One for the History Books

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2012 was a milestone year for the Town of James Island, which saw its two-decade long battle for the right to self-determination come to welcome end, with the most recent, fourth incorporation of the Town free of City appeals

James Island Mayor Bill Woolsey reflects on Town’s banner year with aspirations for a bigger 2013

By Charlie Morrison

Community Editor

This was a banner year for the Town of James Island and all who’ve over decades, dedicated themselves to its cause. In 2012, the Town became official when it re-incorporated for the fourth time, to the tune of 85 percent of eligible voters approving of the move. What was noticeably absent from the process this time was the inevitable appeal to the Town’s incorporation brought by the City of Charleston. Having over the past three incorporations, made strides towards hammering out the loopholes in the State’s incorporation rules and regulations through working with their respective leaders in Columbia, the 2012 incorporation of the Town was bulletproof … or at least enough so that the cost of fighting it exceeded the perceived benefit of he fight for the City of Charleston. Following a May presentation of the Town’s official municipal charter by Secretary of State Mark Hammond to recently re-elected Mayor Bill Woolsey, followed by a clean, successful election a month later, it became apparent that 2012 will go down as the year the Town of James Island got it right.

Backed by a Council made up of three fresh faces along with veteran public servant Leonard Blank, Woolsey feels the Town is perfectly positioned to return to form in 2013. Tops amongst the issues Woolsey, Council, and Town staffers will have to address, is rounding out the full-time staff. Currently, the Town is recruiting a building inspector, someone to work in the Town’s planning department, and a coordinator of the body’s Public Works program. The position of code enforcement officer will be filled by Jim Palmer who held that title with the Town until it was dissolved for the third time. After working in the County’s code enforcement division for a spat, Palmer will be returning to Town Hall.

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Perhaps a bigger issues than rounding out the Town staff is addressing the issue of annexation, contiguity, and municipal boundaries going forward. The promise of legislation addressing the State’s incorporation and annexation laws still looms large, according to Mayor Woolsey.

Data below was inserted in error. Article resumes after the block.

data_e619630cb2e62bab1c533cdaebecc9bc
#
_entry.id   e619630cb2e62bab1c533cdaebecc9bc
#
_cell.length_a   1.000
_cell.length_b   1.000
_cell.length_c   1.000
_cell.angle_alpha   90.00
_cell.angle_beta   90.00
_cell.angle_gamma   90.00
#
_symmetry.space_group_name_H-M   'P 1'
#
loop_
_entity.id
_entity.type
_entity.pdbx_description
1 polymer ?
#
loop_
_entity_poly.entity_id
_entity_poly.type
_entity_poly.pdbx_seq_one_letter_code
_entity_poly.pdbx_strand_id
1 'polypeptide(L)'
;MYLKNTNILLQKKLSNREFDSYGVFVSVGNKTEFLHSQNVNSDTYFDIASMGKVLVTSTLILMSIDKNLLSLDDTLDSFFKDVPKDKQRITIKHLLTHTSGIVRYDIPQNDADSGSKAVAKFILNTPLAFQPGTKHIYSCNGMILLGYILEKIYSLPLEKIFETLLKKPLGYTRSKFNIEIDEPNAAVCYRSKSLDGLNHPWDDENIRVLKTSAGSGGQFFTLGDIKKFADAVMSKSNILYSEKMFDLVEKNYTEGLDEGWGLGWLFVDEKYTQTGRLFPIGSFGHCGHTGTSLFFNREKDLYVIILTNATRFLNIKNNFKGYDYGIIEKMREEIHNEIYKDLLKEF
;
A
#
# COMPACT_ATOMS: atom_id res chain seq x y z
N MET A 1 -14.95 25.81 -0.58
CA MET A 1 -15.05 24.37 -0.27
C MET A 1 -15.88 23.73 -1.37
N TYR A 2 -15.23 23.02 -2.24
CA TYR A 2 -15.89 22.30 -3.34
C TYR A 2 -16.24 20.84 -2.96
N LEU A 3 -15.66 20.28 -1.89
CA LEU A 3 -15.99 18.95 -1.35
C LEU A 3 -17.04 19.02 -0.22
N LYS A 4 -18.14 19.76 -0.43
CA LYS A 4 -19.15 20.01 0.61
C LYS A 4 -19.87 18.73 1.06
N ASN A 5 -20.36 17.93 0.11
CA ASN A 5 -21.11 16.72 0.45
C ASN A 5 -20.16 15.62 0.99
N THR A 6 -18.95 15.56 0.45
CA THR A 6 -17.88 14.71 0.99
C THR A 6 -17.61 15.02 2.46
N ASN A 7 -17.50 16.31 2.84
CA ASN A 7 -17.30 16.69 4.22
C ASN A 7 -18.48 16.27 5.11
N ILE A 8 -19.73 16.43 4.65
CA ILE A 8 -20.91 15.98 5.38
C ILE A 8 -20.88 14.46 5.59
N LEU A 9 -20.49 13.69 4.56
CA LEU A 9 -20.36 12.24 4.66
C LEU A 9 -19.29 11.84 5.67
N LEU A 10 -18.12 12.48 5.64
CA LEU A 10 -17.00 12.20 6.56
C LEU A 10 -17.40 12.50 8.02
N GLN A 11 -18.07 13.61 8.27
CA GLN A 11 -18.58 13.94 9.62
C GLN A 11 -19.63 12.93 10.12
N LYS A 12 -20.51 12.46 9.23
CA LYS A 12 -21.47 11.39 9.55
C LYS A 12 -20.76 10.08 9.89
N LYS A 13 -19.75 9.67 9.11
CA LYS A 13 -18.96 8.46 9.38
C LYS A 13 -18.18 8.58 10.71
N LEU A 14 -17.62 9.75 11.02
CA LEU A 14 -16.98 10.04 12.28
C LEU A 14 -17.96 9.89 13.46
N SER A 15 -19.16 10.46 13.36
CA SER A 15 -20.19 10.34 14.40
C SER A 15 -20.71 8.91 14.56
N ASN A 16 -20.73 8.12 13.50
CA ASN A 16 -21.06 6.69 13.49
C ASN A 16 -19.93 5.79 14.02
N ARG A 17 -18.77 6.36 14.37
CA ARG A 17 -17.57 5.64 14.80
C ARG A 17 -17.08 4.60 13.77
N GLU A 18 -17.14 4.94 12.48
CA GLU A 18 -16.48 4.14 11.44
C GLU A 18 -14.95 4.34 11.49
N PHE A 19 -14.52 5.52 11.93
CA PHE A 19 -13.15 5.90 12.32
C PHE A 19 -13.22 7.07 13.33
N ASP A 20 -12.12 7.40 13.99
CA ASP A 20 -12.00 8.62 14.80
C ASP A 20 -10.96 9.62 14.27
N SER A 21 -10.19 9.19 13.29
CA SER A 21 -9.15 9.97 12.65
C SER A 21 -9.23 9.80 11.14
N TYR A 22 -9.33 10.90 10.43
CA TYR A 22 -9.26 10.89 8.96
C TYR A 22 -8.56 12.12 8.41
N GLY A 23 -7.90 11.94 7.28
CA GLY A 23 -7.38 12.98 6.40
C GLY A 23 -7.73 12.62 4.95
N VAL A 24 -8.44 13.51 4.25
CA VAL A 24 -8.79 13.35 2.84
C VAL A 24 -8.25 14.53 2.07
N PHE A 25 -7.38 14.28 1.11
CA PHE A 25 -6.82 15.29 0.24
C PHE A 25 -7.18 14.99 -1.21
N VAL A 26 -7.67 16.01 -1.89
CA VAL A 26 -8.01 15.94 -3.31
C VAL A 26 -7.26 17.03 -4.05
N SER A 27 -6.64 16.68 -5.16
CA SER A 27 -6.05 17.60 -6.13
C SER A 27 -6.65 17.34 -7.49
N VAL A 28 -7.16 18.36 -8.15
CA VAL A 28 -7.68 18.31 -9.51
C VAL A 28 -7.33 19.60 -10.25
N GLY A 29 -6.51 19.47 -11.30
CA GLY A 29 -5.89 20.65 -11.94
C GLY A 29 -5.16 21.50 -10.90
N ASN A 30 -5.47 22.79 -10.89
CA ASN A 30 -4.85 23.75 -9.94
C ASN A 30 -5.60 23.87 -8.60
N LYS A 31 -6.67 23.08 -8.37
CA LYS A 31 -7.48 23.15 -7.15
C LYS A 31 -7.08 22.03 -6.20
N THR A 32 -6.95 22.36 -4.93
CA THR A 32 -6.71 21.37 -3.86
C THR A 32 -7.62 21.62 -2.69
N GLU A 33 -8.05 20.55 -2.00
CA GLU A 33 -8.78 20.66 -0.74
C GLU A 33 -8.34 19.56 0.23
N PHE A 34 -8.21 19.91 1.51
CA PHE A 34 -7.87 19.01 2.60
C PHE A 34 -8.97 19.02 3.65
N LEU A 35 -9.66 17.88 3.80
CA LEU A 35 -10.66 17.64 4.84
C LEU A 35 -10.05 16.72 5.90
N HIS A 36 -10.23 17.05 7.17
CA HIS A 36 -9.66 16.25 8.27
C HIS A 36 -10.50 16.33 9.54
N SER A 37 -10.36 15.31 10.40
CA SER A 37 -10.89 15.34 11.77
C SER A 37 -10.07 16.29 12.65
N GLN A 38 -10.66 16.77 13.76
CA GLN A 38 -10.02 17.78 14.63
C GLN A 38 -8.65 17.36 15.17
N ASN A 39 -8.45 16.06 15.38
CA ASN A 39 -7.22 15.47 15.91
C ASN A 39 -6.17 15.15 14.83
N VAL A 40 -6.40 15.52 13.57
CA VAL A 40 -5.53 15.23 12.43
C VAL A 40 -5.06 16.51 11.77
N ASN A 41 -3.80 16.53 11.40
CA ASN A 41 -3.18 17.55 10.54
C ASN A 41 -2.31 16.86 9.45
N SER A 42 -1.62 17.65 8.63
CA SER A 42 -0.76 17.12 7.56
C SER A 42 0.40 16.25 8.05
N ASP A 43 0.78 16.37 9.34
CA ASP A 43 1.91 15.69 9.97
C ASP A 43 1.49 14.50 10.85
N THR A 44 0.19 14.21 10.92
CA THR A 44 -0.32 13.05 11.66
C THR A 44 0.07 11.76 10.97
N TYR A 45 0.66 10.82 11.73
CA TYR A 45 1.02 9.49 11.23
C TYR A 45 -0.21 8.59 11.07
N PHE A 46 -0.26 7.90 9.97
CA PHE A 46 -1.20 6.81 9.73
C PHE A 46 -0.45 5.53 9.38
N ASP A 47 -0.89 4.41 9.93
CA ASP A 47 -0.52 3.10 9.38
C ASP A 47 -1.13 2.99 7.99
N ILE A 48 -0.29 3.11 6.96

“My goal is to get properties back,” says Woolsey. “It’s going to take a change in the legislation, a change in the law of South Carolina to do that. It’s certainly our goal. I don’t know how it’s going to work out but we are pursuing legislation.

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We would definitely like to have an election sometime in the next year. We want the law to be changed so that we can join with the other James Islanders despite the fact that the City of Charleston has jurisdiction over marsh or land separating us.

“My ideal scenario is that we have one election sometime in the next year for the other 6,000 people the other third of the people that we don’t have and if the majority says they want in, it all comes in. That’s my goal.”

And while the core of the Mayor’s efforts are aimed at returning the Town to its former status as a service provider, there is one core difference in his approach this time around. Whereas, in the previous Town, the municipality attempted to contract out more and more work to the County, alleviating some of the demand placed on the then fully functional Town. This time around, the focus is to slowly extricate the Town from the County, little by little reassuming some of the responsibilities and roles it once fulfilled.

For the coming year, Mayor Woolsey and the Town have a focus. First, the Town must get back on its feet, filling out the employee roster and getting back to the business of governing. Secondly, the Town aspires to grow in 2013, something Woolsey is not afraid to put a number on.

“I would hope a year from now we’re 30 percent bigger in terms of the population, but in terms of staffing and things, we operated with basically nine people before. So that’s my goal, is to basically bring the Town back to where it was, in terms of the size,” says Woolsey.

 

The next meeting of James Island Town Council will be this Thursday, December 20, at Town Hall. Town Hall is located at 1238-B Camp Road. You can reach the Town by phone at 795-4141, or through their website, http://www.townofjamesisland.sc

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© 2012 Wiser Time Publishing, Inc.

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